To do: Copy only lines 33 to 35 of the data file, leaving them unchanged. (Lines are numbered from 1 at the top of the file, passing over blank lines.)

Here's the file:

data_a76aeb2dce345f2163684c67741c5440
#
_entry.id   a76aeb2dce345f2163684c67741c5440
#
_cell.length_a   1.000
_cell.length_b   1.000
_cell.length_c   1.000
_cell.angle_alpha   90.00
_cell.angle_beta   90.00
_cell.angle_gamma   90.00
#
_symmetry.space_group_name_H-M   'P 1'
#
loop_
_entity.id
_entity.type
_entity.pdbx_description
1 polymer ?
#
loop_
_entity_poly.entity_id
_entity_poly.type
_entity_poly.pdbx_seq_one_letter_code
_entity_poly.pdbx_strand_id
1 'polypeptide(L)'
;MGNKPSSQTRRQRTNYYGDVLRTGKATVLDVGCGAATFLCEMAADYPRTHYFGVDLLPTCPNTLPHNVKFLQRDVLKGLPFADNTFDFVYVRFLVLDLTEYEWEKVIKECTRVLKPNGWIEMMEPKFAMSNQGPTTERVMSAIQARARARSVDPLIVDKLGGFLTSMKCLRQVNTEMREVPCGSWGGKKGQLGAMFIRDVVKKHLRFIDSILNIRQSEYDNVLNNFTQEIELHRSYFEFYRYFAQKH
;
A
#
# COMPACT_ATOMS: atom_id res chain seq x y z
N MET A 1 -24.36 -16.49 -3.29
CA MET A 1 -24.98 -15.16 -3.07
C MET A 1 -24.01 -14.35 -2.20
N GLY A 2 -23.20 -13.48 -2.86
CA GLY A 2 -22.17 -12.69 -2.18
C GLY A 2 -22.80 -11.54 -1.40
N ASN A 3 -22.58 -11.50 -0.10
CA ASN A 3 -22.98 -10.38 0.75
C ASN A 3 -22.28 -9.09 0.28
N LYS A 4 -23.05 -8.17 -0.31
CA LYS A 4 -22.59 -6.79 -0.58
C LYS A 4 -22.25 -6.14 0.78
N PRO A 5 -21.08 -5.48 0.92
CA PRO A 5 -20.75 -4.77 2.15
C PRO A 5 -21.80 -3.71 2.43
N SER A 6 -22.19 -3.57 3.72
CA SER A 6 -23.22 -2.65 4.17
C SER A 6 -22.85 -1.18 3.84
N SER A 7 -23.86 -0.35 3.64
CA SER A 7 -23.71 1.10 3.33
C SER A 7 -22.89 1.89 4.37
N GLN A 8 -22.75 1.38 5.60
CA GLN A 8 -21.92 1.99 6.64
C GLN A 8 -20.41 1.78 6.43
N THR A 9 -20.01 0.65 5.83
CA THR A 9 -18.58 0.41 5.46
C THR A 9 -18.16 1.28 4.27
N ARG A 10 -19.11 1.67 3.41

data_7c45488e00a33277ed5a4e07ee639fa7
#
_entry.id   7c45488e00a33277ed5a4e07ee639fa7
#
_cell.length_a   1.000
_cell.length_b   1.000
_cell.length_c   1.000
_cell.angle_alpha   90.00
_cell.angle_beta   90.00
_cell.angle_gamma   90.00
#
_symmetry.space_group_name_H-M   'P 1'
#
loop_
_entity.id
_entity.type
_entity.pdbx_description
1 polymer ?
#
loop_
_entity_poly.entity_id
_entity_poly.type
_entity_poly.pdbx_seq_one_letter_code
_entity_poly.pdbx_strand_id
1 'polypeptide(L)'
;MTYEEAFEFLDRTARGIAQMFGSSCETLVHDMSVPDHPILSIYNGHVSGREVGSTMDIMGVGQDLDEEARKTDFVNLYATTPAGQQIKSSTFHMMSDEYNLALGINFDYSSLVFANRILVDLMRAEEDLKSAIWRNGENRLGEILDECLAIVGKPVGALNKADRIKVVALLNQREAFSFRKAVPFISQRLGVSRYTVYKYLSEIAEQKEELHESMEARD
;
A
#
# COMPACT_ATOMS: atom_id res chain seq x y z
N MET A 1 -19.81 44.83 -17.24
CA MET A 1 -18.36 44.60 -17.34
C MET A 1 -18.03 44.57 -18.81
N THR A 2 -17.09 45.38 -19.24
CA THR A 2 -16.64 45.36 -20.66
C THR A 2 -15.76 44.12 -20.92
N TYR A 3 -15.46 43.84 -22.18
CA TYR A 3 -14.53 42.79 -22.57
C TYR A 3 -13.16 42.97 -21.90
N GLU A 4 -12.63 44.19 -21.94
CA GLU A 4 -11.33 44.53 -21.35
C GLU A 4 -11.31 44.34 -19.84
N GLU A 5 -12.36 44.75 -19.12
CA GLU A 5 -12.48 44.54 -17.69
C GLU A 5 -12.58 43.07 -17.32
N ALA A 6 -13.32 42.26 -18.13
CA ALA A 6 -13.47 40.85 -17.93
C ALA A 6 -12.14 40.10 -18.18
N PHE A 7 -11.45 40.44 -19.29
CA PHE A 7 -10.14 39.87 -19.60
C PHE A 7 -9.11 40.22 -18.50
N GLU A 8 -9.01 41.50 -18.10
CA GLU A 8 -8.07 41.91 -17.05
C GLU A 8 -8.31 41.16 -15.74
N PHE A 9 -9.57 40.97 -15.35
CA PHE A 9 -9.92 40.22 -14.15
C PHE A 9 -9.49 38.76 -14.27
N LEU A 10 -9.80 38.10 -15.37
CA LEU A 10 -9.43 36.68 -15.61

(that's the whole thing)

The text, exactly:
C MET A 1 -24.01 -14.35 -2.20
N GLY A 2 -23.20 -13.48 -2.86
CA GLY A 2 -22.17 -12.69 -2.18